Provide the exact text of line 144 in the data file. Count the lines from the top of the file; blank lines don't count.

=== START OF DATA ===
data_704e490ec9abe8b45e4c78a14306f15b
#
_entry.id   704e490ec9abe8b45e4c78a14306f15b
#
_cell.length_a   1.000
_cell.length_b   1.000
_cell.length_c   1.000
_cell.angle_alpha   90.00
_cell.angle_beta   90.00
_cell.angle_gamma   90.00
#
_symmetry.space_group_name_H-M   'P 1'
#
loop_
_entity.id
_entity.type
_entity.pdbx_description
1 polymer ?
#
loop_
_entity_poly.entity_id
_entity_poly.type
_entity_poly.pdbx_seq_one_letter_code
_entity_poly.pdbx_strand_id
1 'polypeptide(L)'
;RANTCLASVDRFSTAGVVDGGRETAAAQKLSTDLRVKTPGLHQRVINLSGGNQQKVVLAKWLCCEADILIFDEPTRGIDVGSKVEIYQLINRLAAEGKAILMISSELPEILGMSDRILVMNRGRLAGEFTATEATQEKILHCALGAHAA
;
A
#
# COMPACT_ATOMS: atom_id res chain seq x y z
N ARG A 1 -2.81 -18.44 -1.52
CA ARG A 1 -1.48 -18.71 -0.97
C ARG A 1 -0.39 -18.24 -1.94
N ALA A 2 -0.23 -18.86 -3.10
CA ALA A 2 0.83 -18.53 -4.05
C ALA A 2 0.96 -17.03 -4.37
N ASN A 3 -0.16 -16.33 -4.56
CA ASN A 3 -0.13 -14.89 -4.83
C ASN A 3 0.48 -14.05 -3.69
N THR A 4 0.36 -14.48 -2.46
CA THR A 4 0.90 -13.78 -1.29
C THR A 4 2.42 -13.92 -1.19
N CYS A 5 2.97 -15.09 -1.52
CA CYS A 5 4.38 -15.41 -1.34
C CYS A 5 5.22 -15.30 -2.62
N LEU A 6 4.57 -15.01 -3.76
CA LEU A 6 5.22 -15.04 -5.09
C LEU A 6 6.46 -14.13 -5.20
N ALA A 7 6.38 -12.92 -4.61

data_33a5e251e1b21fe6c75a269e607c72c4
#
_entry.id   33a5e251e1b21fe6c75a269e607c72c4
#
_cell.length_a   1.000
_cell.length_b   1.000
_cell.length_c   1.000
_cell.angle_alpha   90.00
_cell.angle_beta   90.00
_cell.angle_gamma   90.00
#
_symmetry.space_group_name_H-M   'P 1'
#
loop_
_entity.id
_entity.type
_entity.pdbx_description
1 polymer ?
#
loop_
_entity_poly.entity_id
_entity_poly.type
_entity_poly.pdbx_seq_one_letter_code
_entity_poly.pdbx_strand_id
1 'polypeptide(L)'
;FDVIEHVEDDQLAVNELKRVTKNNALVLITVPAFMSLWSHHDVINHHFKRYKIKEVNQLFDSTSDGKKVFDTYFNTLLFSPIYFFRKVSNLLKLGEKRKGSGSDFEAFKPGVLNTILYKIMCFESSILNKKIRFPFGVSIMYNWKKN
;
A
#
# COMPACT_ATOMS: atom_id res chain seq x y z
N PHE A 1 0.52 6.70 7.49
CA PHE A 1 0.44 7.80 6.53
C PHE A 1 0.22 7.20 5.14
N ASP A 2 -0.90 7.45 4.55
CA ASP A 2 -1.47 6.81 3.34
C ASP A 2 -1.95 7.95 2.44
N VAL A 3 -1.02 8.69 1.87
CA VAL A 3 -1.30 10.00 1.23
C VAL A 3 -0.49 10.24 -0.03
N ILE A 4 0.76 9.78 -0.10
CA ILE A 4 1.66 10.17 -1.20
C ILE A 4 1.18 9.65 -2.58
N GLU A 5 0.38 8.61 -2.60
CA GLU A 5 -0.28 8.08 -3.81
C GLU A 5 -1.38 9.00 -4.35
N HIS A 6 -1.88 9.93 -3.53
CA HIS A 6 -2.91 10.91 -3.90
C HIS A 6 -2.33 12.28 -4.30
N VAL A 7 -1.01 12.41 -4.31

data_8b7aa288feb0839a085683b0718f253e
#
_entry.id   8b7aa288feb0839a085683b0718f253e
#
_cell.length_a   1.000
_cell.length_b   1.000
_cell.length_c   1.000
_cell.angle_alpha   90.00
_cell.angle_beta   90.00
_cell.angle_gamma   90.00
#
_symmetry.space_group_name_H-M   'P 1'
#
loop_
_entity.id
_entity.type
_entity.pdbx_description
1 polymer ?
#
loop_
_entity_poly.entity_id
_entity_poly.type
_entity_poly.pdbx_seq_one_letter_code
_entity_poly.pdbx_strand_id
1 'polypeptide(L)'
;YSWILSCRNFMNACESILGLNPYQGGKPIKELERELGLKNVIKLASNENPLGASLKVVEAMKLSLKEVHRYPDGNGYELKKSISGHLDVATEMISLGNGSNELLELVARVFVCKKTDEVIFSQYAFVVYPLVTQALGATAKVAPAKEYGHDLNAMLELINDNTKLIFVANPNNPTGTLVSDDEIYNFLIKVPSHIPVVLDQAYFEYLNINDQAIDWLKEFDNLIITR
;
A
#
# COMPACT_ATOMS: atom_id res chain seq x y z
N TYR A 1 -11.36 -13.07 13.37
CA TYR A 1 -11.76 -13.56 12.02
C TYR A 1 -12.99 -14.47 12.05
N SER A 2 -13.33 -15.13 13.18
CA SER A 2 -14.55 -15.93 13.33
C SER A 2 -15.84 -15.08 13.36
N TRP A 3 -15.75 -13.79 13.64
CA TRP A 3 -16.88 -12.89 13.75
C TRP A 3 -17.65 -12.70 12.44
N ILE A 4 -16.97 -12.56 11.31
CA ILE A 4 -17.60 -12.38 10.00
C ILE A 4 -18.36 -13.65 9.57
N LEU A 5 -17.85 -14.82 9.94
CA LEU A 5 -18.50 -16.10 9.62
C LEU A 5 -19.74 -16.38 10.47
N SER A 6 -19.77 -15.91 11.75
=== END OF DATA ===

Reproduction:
N SER A 6 -19.77 -15.91 11.75